amputates 2 healthy breasts in error
apologized for a laboratory mistake that resulted in the amputation
of a healthy woman's breasts after she was mistakenly told she had an
aggressive form of cancer.
Dr. Daniel Foley, medical director of United Hospital, told KARE-TV
in the Twin Cities that the St. Paul hospital had made changes so "this
kind of mixup would never happen again."
Linda McDougal, 46, said she was diagnosed with cancer in May 2002 after
her doctor had a biopsy performed when a suspicious spot appeared on
McDougal said she was told the cancer was so aggressive that a double
mastectomy, chemotherapy and radiation were her only chances for survival.
In June, she had the surgery.
Two days later, she was recovering when her doctor visited. "She
had bad news," McDougal said. "She didn't know how to tell
us other than to just tell us, and immediately I thought I was dying,
and she told me I didn't have cancer."
After finding no malignancy in the amputated breast tissue, McDougal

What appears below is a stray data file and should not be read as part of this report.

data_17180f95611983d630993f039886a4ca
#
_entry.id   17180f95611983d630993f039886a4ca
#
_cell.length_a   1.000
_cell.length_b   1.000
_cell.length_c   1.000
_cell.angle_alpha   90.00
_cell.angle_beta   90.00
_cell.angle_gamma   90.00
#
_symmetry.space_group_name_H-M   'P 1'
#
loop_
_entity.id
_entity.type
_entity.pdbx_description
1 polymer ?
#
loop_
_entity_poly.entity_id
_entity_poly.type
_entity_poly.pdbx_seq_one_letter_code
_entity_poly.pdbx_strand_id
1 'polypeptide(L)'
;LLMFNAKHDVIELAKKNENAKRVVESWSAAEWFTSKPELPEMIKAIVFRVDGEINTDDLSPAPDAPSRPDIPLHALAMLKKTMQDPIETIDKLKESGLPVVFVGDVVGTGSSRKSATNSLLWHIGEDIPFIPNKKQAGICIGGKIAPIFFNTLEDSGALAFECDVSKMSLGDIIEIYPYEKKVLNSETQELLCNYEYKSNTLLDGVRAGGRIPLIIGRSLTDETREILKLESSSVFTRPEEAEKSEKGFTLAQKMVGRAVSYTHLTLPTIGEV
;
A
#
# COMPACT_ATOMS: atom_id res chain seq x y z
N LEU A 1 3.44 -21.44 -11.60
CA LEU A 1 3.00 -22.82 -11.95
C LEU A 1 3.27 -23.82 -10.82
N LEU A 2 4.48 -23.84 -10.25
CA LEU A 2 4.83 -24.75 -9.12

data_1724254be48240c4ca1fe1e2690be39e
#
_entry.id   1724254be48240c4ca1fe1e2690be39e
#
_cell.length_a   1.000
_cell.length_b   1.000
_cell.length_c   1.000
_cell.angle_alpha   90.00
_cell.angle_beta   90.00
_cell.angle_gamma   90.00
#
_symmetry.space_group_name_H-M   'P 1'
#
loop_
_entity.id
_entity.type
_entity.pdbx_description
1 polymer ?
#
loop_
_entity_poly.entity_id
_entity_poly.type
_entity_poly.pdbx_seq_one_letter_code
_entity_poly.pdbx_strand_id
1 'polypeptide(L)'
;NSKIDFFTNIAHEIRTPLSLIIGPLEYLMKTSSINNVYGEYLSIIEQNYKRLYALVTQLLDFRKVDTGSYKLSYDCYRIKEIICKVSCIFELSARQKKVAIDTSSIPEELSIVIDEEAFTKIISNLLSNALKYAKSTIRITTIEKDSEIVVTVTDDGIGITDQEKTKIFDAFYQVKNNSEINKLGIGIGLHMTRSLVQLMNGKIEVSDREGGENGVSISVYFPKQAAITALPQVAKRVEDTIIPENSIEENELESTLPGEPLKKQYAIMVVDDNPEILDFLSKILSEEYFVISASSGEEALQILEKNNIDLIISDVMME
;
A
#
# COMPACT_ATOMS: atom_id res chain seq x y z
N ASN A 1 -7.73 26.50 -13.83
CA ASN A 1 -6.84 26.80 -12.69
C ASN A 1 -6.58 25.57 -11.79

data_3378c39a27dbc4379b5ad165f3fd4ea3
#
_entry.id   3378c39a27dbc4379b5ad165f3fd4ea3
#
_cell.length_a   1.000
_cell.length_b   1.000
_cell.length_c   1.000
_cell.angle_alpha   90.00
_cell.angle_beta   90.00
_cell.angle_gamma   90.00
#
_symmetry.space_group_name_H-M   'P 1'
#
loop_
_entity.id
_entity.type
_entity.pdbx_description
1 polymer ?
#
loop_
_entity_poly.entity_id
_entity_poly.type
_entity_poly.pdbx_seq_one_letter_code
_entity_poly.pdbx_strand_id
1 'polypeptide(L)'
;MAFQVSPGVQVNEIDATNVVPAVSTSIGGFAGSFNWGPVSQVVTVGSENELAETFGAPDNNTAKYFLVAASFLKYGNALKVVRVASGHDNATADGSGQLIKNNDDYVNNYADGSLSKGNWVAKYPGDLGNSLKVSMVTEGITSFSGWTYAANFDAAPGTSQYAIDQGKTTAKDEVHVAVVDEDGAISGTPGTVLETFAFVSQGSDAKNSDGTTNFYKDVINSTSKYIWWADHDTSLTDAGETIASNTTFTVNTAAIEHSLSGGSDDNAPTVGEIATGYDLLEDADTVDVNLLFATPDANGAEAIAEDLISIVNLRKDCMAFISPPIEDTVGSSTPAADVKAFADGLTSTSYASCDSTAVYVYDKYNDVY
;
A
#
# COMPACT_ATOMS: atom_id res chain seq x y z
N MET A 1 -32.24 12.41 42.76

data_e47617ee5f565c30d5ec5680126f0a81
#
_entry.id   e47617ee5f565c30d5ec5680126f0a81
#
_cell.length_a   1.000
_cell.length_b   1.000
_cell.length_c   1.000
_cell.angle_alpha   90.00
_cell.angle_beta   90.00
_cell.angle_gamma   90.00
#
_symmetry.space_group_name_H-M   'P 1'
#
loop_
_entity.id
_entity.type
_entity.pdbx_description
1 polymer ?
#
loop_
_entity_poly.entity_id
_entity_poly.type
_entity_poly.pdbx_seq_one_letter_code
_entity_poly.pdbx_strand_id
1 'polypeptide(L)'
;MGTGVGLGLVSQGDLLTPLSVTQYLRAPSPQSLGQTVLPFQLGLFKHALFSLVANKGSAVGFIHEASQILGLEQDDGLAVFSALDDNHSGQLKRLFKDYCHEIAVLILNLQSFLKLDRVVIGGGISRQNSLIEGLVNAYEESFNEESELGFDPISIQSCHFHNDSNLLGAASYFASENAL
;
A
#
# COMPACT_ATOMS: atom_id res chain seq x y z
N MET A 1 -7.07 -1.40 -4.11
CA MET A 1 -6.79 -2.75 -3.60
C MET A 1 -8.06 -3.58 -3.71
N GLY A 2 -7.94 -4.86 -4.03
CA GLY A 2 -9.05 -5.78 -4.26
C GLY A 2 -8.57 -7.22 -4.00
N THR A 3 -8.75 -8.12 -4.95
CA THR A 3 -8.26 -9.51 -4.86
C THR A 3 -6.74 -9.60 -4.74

said her doctor discovered a mistake in United's laboratory. Tissue
from McDougal's biopsy was switched with tissue from another woman.
Foley said the woman who actually had the cancer has been contacted
and treated. He would not identify the pathologist at fault, but said
the doctor remains with United.
"If you're right 99.9999 percent of the time, you don't want to
be that .01 percent because the consequences are serious and we have
to be right 100 percent of the time," Foley said.
McDougal said she is fighting several infections and must still undergo
several reconstructive surgeries.
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